The 10th Circuit Court of Appeals has overturned the judgment of a Utah federal district court Judge in the case of Brown v. Burhman. The plaintiffs in the case were part of the television reality show “Sister Wives.”
After the polygamist family became the subject of the reality show, questions were raised with the Lehi county attorney’s office. When threatened with potential criminal prosecution, the family moved to Nevada and promptly sued Utah’s Governor and Attorney General, as well as Lehi’s county attorney in their official capacities, alleging constitutional violations against their due process and equal protection rights, among other things.
As the case progressed, the Governor and Attorney General were dismissed from the case because there was no credible threat of prosecution from the state.
The county attorney’s office later formulated a policy similar to that of the Attorney General’s Office; namely, to not prosecute polygamist cohabitants unless there is an accompanying violation of other laws, such as child abuse, welfare fraud, etc.
After announcing this new policy, the county attorney moved to dismiss the case for mootness. However, the District Court held that even though the office had announced a new policy of non-prosecution, there still remained a credible threat of future prosecution. The reasoning seemed to be that the county attorney’s office could evade judicial review by changing its policy and, therefore, the possibility of prosecution was still a credible threat.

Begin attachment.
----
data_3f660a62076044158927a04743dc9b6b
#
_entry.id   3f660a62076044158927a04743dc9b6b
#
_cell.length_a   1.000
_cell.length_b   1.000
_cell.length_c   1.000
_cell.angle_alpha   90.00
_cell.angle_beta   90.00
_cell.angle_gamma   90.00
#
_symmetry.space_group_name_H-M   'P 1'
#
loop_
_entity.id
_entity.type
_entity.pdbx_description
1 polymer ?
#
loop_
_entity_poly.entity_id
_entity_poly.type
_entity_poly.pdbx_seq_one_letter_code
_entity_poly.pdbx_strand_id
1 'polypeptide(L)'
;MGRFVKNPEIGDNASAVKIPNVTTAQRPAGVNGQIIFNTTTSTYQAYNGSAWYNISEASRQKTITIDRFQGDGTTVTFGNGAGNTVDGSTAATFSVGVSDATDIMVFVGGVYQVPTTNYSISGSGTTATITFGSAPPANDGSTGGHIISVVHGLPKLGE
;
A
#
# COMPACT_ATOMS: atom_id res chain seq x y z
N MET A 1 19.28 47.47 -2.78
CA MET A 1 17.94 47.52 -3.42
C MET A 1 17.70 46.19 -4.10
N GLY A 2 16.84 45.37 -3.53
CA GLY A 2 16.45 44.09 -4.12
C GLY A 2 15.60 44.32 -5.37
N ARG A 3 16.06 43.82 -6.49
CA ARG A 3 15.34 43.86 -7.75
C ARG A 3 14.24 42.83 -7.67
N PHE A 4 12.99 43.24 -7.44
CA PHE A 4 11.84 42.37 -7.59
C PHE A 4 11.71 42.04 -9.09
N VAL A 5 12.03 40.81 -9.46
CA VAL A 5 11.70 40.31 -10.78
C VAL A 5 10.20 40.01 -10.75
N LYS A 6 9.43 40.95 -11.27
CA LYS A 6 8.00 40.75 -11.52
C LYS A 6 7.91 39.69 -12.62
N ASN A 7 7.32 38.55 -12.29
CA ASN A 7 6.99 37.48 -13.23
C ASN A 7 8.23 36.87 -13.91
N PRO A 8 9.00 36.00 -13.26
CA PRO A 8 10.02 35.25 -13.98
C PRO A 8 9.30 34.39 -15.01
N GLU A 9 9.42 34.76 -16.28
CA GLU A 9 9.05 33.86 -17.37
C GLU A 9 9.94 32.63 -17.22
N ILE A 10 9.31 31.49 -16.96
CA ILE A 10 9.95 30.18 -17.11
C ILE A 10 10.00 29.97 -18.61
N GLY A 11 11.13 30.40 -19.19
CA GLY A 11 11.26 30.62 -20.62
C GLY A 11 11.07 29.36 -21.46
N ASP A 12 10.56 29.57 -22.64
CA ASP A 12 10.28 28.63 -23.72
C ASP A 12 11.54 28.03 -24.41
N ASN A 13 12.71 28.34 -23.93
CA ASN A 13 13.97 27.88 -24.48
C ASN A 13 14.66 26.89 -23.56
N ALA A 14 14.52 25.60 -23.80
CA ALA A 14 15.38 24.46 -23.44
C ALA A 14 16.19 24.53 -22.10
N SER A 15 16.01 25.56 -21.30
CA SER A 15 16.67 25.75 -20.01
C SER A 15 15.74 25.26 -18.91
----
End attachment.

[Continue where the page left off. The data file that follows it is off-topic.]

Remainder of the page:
The District Court ultimately granted summary judgment to the plaintiffs on several key issues. The plaintiffs had not sought money damages, but had asked the Court for declaratory and injunctive relief against prosecution.
The District Court held that the state’s criminal cohabitation statute was constitutionally flawed. It struck down the first prong of the statute and narrowly construed the second prong, effectively gutting the statute.
After this ruling, it appeared to me that, while bigamous marriage remained illegal in Utah, it had become very difficult if not impossible to prosecute criminally.
However, on April 11th, 2016, the 10th Circuit Court held that the lawsuit had been rendered moot by the county’s non-prosecution policy, and therefore, that the District Court should never have reached the merits of the case.
The Court based its decision on the judicial doctrine of mootness, which is similar to the judicial doctrine of standing. It requires a party to have a concrete, personalized interest in the matter at every stage in the lawsuit. It is a jurisdictional principle that limits a Court’s powers to its core judicial functions. The idea is that federal Courts, under Article III of the United States’ Constitution, can only decide active cases and controversies. This limitation is inherent in the constitutional principle of separation of powers. It limits the Courts to a judicial function, rather than a policymaking function, which properly belongs to the legislature.
Once the county attorney’s office announced its new policy to not prosecute polygamist cohabitants unless they commit accompanying legal violations (which the Browns had not), the case became moot because there was no longer any credible threat of prosecution. Thus, there was no longer any lively controversy.
So, in a nutshell, to paraphrase a line from the movie “Fletch”, this ruling makes bigamy illegal again – even in Utah.
This material should not be construed as legal advice for any particular fact situation, but is intended for general informational purposes only. For advice specific to any individual situation, an experienced attorney should be contacted.